September 20, 2013

TURNING PAGES: Siege and Storm, by Leigh Bardugo

Still somewhat looking forward to the DreamWorks film based on this series, it was good to reserve the second book in The Grisha trilogy, though I must admit that when I got it from the library, I sat and looked at it for a few days.

I had no qualms about reading a middle novel in the series, no, that wasn't it. The story is compelling, but this series is a hard, hard, hard one for me to read. The characters are very real to me, and the conflicts and ambiguities of power and position - and a war-torn country - are tough to think through. Most of the time, when I read a book, I read from the position - exalted, smug - of an outsider. I know what's best for the main character. I know what I'd do to make things right, heal the breach, get the girl/boy, save the nation.

This time, I don't. Granted, a couple of times in the story I found myself grinding my teeth and groaning, "For goodness sakes, just tell him the truth!" But, more often than not, I was clueless. It seems like Alina Starkov - still such an awesome name! - and her people, despite her victories? Seem doomed. And I have no idea of any distance from that, and I actually read - with trepidation and gosh-what-will-happen-next!? dread.

It's entirely awesome.

Reader Gut Reaction: The tagline of the book is, "Darkness never dies," and seriously? That's creepy. And, unfortunately, true. When I read the first book in this series, I was intrigued by the Mysterious Orphan of the tale. She was pale and plain and useless, she felt, and suffering from unrequited love. In time, things reversed, and at the end of the novel, she actually has a choice put before her - who to be, where to go. In this novel, we find that all choices... have consequences.

One of the most implausible plot developments I ever run across is the Love Triangle. I mean, really? EVERYONE in Forks wants to love you and squeeze you, and take you to prom? No. Real life hardly ever goes that way, and the number of times it does in fiction just underscores the fictionesque nature of books. But, in this series, it's not really a love triangle that's happening. It's a battle for power. It's about using people - or being used. And it happens, in this political realm, over and over and over again...

Concerning Character:Alina is a pitiable shadow of her former self, in book two of this series. She's ... back to being paper plain and useless. Mal is wonderful, Mal is strong, Mal is making a way for them to live. Alina is ...bitter. What does Mal see in her? Everyone on earth is better looking, nicer, more positive - and maybe more worthy of him. Alina just holds him back, and, in a way, holds herself back. And, when the Darkling finds them again, even as she's terrified and hurt -- and sickened and scared -- it's almost ...well, it's almost what Alina... wants. At least, as part of his train, she can do something - even if it's nothing but cower and hope. At least, she's somebody valuable again, in a twisted way.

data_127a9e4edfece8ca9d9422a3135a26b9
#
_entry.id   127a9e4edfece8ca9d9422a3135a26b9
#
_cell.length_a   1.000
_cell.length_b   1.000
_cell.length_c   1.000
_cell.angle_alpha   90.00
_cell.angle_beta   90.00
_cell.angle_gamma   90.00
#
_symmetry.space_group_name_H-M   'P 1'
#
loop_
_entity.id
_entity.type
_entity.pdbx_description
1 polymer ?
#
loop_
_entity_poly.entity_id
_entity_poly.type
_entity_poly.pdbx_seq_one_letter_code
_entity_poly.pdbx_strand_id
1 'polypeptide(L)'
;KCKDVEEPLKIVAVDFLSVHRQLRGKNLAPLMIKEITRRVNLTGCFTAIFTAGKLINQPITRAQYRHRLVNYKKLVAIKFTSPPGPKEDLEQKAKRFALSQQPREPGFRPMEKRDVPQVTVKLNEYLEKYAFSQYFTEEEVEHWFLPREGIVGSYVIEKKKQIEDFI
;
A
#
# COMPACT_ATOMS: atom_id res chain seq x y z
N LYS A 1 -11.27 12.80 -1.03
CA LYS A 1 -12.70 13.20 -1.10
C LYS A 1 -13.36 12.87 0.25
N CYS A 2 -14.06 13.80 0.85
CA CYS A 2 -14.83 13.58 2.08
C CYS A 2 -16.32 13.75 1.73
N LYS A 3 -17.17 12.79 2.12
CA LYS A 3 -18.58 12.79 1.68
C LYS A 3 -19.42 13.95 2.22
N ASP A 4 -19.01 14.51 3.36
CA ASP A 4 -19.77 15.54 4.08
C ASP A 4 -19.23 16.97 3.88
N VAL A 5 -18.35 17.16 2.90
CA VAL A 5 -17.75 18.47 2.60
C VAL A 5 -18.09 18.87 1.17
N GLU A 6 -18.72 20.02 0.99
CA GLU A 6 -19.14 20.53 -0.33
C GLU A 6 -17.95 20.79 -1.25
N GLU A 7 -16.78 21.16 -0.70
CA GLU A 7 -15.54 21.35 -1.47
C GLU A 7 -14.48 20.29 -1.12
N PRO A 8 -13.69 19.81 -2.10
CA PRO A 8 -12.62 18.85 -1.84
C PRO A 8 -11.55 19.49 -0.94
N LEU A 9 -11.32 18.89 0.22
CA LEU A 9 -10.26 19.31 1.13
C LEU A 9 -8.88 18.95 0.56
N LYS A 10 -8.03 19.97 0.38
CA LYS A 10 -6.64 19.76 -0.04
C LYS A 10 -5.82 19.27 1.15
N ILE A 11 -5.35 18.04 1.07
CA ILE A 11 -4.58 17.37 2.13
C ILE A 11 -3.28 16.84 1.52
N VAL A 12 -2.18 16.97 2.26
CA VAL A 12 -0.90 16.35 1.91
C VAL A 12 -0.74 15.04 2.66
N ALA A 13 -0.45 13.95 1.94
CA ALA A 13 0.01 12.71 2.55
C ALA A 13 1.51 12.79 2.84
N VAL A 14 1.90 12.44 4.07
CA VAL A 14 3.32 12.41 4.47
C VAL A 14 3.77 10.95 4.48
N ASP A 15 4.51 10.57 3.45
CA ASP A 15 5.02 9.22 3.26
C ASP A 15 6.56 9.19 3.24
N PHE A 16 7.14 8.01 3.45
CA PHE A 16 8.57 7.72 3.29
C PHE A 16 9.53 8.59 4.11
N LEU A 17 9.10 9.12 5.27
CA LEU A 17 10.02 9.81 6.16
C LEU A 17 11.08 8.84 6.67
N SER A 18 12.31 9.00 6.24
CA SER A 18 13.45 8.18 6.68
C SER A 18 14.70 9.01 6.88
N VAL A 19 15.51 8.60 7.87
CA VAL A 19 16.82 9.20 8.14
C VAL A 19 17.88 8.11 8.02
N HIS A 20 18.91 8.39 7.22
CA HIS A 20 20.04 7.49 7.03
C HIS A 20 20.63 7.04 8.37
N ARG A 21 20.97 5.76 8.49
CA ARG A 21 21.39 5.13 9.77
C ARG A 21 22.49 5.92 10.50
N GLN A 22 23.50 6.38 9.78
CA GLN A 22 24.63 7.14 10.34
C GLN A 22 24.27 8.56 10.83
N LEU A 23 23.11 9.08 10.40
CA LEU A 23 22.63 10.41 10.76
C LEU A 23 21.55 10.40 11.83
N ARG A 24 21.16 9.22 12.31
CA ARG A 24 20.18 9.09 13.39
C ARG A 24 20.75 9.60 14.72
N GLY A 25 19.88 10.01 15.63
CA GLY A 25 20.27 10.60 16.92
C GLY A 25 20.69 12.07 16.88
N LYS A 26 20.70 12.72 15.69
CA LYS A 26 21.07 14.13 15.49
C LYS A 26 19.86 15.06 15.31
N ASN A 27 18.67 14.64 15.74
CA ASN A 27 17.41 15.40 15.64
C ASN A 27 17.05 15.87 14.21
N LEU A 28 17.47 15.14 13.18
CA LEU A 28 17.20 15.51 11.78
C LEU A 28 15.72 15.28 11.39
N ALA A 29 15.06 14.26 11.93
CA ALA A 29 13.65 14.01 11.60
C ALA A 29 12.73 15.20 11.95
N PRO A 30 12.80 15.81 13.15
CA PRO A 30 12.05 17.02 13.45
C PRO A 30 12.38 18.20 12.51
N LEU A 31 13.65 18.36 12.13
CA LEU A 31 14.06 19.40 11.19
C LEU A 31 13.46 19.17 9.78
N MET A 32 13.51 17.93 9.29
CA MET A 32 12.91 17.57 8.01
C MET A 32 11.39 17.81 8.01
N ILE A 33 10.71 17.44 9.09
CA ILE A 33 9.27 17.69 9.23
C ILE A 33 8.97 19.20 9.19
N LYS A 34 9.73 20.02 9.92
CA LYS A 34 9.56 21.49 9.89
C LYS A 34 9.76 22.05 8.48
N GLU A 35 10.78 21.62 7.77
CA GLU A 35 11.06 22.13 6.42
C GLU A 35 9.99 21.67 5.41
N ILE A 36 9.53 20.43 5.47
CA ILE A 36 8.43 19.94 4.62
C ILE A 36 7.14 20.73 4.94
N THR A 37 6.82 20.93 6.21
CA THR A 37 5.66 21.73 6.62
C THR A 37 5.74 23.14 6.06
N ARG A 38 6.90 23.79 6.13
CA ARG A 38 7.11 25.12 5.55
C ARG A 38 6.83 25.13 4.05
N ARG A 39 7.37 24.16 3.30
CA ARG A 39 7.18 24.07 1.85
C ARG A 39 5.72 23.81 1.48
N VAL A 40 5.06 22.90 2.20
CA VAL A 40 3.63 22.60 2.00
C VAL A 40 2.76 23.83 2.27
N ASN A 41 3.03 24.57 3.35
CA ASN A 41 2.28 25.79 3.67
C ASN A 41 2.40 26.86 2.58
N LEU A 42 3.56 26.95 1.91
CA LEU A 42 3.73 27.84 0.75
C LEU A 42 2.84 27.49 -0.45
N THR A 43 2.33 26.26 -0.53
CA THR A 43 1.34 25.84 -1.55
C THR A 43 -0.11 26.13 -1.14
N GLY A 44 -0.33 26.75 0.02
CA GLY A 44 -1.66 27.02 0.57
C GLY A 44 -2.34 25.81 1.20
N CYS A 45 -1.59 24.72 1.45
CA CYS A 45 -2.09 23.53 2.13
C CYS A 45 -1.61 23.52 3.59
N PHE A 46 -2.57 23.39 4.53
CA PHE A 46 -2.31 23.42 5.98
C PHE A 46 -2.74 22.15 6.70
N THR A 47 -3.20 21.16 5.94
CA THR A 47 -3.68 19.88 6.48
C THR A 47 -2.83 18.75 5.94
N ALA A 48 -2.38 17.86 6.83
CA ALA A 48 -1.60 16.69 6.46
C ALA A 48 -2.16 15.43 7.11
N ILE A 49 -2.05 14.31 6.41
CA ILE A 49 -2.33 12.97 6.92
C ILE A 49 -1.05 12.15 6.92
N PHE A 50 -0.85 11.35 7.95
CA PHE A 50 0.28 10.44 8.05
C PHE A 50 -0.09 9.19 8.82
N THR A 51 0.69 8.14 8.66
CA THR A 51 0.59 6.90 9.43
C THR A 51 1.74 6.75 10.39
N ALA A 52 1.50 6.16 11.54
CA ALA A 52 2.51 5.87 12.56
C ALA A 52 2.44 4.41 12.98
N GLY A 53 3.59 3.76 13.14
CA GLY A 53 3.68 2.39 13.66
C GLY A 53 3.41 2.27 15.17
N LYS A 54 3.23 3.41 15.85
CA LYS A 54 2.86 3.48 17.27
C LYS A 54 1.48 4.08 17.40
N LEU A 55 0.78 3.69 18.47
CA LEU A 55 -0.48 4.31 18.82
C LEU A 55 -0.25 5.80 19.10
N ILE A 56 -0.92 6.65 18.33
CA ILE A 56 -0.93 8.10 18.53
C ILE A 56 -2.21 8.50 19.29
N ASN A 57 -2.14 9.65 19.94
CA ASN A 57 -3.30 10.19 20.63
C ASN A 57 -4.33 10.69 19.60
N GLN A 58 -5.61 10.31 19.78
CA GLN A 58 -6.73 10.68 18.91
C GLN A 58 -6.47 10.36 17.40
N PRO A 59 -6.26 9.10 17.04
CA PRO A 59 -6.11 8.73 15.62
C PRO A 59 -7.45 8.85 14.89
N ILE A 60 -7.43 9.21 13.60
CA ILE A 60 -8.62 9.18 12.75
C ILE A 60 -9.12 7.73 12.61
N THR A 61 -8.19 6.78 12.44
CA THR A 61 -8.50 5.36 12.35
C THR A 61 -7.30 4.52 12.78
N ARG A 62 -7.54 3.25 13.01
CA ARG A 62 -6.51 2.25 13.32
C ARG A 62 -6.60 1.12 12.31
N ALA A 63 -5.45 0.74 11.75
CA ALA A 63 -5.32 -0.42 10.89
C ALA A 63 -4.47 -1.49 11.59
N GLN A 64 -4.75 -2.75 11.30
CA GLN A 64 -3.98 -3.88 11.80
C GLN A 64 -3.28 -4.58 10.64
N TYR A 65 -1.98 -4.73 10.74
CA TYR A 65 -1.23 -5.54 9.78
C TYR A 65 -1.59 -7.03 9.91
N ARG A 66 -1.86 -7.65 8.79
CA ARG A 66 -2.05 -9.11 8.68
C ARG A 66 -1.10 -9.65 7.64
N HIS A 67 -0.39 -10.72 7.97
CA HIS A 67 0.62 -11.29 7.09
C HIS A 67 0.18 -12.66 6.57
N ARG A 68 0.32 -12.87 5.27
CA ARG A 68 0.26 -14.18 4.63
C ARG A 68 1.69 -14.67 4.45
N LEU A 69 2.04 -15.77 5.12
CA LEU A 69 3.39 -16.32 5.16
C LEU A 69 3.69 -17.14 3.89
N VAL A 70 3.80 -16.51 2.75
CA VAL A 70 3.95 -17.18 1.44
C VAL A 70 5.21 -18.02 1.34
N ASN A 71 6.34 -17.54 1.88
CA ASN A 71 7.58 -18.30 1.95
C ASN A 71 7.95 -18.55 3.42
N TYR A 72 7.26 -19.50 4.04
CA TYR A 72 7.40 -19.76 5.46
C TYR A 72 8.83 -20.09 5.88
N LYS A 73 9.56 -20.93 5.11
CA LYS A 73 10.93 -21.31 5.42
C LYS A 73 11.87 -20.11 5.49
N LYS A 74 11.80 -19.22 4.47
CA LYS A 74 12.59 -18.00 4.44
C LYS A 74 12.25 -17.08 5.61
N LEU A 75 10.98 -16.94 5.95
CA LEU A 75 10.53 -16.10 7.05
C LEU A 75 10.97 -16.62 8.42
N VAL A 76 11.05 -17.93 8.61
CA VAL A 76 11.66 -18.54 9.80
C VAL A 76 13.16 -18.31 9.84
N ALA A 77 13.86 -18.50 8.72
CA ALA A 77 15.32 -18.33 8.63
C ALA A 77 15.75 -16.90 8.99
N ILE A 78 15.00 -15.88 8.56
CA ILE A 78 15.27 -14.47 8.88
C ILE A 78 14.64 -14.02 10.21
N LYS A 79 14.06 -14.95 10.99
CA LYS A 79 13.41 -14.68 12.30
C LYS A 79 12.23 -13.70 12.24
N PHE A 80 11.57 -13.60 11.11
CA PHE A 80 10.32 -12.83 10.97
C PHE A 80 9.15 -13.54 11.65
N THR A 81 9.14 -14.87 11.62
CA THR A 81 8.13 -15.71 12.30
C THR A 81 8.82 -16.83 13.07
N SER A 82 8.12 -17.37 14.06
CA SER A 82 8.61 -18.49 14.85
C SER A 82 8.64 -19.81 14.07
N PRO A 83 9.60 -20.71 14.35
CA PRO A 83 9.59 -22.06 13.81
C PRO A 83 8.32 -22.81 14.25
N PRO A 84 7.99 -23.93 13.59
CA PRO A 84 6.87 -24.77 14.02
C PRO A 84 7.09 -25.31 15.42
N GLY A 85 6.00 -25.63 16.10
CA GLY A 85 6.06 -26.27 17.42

And, yes, that sounds just as ugly as it is: Alina has gotten used to being somebody. And, as much as she fights it, she longs to have more purpose than being the one fought over, courted, and chased to the ends of the earth. The crazy priest - Apparat - with his weird, mildewy smell and his nutsoid ideas, has infected the countryside with the cult of the Sun Summoner. He's making Alina a saint... but aren't saints always martyred? Not even Mal seems to be able to see Alina as she is - as someone he loves and wants to be near. He seems, by turns, afraid and disturbed by her dreams. Only the Darkling seems to understand her, like he always said he would. He's everywhere, it seems. And now, it seems that there's no escape...

The poor, orphaned Alina has always wanted somewhere to belong - with Mal at her side. What if that's never going to be possible? What, then?

Warning: This novel has the gorgeous Slavic feel, contains mysterious orphans, hot trackers, bewildering princes, pirates, sea creatures, and dicey pilgrims with disturbing tastes in finger bones. Betrayals, backstabbing, and grievous harm and near kisses are daily norms. Do not read while operating heavy machinery, or before clearing your afternoon schedule. Produces instant longing for the next book, which does not come out until the 12th of never. In stereo where available, no purchase necessary, does NOT stand alone - you'd be lost instantly if you tried to start with this book. Read the first one first. I think this is an amazing sequel, your mileage may vary.

Until next time we Turn the Pages, cheers!



I snagged my copy at the library. You can find SIEGE AND STORM, Book 2 in the Grisha Trilogy by Leigh Bardugo online, or at an independent bookstore near you!

1 comment:

Christine Monson said...

Shadow and Bone was okay, but not enough to entice me to read the second book. You're right. The love triangle is more about power, but I think this made the characters distant and less lovable. That said, I did wonder how the second book turned out.